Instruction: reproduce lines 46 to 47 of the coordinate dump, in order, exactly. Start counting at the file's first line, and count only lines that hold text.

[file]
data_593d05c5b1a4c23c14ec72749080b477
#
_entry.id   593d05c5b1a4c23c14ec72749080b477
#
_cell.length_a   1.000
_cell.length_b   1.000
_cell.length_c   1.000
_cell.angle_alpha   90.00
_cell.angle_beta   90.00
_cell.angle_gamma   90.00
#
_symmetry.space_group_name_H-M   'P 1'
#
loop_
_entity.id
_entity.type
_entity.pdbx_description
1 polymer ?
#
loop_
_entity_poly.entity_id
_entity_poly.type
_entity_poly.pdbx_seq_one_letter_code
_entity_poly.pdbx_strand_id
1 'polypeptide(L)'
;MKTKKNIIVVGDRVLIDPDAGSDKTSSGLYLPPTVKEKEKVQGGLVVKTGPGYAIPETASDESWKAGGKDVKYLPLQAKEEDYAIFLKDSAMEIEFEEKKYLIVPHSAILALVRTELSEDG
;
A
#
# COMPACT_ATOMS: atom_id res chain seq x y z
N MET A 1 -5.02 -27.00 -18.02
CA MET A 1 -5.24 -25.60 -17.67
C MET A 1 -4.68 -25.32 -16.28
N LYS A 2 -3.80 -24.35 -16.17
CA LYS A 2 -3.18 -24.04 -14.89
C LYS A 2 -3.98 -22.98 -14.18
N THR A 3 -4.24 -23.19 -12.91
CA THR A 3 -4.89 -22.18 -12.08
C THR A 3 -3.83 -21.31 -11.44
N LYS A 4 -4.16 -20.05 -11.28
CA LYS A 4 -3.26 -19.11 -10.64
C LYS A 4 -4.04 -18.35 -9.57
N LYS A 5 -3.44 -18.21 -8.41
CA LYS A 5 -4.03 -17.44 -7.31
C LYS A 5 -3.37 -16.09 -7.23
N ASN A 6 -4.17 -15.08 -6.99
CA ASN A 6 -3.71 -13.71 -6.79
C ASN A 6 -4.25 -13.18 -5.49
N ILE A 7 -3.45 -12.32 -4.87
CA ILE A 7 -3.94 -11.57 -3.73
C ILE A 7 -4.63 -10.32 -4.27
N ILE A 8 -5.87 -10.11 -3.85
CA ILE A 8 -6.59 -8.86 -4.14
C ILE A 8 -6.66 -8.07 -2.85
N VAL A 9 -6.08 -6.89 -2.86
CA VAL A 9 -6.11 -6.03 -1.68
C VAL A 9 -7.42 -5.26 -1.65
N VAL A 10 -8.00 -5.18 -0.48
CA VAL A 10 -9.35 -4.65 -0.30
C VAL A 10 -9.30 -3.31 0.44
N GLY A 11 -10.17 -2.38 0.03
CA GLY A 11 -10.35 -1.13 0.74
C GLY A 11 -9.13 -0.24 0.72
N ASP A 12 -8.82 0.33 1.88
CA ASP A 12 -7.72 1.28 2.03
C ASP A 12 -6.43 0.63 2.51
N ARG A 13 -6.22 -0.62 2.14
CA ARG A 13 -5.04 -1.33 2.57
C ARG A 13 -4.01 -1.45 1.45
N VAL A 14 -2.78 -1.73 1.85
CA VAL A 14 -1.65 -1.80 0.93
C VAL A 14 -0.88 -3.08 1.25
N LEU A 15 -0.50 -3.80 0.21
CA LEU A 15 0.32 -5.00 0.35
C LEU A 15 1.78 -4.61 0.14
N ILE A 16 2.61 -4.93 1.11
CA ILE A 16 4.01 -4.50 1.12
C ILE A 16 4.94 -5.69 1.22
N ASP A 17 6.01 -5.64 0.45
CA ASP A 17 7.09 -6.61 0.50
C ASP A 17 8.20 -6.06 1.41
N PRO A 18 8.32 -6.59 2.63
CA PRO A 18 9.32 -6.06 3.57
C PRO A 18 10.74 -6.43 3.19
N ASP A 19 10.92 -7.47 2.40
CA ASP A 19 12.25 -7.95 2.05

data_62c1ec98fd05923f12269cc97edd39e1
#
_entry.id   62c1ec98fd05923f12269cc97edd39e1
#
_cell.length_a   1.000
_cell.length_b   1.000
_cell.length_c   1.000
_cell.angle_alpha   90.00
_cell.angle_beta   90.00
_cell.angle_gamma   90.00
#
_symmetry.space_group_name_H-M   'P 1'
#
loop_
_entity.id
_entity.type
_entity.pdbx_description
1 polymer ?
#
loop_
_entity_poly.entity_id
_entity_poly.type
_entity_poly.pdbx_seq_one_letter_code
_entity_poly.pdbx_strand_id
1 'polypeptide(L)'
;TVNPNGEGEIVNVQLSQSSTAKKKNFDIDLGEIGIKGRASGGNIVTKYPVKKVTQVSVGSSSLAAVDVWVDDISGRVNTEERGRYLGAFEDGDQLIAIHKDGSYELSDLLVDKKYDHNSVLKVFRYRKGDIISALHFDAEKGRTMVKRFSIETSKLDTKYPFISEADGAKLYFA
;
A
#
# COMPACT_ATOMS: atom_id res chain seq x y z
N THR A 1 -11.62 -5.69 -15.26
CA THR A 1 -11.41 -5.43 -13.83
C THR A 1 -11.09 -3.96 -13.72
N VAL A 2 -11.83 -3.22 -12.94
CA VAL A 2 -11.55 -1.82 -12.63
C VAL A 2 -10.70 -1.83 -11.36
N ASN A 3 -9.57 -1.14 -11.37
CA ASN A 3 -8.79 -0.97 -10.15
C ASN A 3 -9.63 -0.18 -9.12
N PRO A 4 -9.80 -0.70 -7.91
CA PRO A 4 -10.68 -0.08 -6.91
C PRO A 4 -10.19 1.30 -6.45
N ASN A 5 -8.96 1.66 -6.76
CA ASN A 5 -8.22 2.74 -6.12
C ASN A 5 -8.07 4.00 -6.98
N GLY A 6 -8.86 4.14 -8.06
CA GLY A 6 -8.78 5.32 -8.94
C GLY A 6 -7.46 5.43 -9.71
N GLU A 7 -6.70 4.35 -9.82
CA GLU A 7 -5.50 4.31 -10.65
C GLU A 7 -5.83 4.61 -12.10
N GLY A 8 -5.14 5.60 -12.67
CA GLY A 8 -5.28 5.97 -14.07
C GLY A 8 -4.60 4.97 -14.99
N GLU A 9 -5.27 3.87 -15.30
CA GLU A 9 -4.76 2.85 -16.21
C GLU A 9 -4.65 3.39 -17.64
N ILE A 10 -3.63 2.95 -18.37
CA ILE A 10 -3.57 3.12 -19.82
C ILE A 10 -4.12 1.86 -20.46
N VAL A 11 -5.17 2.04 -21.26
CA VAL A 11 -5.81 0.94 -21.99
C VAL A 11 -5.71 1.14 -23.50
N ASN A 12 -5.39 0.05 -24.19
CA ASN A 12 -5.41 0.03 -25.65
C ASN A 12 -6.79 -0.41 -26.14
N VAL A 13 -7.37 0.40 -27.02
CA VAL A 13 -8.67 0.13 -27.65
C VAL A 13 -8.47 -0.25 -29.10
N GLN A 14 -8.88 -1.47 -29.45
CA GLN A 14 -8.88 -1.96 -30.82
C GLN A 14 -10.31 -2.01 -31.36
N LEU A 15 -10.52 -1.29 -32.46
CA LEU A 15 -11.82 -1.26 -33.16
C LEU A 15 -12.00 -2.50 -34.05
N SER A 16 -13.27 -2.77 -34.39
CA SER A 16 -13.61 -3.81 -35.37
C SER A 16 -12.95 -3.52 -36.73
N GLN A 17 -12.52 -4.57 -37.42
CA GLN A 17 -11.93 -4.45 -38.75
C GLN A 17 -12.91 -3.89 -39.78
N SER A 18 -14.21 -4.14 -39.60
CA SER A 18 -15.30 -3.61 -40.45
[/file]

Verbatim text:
N ASN A 6 -4.17 -15.08 -6.99
CA ASN A 6 -3.71 -13.71 -6.79